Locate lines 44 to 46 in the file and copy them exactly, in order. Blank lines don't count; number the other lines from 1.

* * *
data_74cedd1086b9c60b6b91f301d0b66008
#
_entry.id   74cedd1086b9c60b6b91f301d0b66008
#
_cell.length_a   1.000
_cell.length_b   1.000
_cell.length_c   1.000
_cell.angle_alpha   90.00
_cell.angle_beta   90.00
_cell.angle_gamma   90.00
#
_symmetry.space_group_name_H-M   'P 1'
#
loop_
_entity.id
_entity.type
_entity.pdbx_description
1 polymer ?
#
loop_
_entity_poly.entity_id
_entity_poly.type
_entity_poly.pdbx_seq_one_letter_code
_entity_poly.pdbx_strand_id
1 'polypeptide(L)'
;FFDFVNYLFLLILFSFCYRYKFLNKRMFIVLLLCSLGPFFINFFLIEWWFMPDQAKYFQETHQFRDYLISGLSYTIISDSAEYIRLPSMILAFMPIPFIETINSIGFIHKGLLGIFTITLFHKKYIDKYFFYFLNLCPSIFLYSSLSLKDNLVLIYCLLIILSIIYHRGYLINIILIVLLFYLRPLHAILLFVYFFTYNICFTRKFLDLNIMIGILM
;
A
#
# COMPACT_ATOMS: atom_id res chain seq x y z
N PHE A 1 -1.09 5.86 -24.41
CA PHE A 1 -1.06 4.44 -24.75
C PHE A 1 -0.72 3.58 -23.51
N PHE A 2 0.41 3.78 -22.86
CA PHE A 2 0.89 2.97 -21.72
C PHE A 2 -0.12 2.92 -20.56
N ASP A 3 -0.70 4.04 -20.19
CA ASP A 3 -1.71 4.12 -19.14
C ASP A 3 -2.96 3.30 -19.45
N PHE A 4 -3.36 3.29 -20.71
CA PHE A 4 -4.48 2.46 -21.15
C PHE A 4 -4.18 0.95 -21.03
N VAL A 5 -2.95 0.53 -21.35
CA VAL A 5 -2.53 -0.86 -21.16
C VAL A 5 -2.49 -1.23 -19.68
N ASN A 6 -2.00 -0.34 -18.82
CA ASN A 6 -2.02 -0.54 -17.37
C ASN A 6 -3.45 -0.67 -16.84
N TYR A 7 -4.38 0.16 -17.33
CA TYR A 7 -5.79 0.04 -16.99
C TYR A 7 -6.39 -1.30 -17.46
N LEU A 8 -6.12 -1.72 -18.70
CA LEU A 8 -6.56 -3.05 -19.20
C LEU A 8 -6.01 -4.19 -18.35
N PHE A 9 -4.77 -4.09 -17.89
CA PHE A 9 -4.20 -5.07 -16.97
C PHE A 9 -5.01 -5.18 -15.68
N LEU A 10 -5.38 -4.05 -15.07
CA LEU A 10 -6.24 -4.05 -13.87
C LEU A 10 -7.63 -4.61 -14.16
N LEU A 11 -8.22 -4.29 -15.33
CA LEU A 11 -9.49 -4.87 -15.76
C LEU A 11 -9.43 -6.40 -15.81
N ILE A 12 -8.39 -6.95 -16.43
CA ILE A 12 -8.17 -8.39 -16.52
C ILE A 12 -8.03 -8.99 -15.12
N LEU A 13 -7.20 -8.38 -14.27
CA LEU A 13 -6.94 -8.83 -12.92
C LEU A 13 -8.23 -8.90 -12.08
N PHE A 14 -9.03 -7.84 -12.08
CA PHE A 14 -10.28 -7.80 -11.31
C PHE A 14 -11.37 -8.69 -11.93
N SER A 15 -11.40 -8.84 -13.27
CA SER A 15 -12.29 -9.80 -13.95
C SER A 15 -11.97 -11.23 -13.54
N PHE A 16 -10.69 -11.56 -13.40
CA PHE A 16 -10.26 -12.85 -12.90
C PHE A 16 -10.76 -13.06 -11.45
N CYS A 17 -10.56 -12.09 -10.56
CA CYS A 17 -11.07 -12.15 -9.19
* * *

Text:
CA VAL A 5 -2.53 -0.86 -21.16
C VAL A 5 -2.49 -1.23 -19.68
N ASN A 6 -2.00 -0.34 -18.82